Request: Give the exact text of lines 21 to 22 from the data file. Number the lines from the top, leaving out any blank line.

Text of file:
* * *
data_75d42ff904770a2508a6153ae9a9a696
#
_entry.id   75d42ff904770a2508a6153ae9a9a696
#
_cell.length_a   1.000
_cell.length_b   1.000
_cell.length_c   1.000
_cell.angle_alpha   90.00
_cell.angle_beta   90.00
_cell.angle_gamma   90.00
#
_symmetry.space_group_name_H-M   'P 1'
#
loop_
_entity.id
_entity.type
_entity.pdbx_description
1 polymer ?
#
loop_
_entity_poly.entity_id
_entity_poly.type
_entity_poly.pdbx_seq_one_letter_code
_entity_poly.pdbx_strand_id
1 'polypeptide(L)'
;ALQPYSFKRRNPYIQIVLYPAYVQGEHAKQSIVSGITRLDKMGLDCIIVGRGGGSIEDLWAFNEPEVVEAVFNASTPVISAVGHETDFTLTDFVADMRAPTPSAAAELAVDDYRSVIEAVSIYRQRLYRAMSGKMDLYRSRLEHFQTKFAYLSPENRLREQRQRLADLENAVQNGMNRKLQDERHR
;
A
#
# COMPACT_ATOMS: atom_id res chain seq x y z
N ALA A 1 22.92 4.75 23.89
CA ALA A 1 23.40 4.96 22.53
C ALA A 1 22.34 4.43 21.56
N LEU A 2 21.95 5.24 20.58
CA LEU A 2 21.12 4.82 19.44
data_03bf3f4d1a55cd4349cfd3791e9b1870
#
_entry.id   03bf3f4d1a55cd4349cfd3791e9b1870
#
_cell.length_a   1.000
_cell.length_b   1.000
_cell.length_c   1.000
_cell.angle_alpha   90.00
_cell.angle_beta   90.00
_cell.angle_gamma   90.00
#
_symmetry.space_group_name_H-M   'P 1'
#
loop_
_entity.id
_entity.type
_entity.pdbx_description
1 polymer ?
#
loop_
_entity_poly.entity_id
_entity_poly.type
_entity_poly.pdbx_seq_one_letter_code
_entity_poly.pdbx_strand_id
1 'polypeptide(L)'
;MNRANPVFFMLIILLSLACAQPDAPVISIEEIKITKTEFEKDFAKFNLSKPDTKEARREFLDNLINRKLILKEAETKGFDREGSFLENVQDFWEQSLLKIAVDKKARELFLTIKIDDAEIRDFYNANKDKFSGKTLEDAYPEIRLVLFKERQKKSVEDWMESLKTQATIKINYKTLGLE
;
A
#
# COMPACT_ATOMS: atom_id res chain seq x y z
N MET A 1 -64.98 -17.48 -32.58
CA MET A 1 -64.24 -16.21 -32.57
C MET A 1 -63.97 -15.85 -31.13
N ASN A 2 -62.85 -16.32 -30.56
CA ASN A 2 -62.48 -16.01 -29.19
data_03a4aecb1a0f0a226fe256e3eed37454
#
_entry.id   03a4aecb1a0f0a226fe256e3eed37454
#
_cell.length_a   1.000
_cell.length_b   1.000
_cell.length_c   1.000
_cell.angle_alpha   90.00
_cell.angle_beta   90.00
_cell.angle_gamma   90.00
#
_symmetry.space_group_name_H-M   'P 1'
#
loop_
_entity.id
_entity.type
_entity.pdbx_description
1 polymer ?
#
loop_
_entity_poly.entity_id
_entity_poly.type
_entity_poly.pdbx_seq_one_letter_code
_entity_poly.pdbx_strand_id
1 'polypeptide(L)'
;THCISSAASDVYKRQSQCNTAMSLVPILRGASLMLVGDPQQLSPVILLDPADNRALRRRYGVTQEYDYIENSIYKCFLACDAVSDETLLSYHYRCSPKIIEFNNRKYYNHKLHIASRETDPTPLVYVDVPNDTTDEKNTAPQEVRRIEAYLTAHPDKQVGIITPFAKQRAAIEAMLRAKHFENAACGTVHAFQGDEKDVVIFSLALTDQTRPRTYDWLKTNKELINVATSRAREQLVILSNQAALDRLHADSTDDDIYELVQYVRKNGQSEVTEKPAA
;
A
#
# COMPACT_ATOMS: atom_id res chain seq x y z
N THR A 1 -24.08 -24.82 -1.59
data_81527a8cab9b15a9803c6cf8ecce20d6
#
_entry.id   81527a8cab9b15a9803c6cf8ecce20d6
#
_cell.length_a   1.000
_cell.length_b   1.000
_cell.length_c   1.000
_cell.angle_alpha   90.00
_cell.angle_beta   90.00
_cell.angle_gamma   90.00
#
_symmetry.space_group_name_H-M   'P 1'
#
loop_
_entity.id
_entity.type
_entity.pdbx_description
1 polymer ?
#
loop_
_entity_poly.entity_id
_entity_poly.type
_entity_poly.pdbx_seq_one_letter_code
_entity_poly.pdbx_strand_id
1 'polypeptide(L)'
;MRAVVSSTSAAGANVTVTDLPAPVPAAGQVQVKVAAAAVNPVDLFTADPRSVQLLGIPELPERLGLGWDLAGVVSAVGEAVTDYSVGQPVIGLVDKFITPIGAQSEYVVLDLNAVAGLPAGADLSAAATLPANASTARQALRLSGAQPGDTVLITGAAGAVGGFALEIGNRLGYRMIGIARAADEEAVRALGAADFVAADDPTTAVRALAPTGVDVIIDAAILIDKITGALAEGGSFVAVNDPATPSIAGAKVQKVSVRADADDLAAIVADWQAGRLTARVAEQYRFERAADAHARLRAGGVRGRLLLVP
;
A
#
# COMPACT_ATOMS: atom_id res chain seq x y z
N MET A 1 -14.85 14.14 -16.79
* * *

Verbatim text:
_entity_poly.entity_id
_entity_poly.type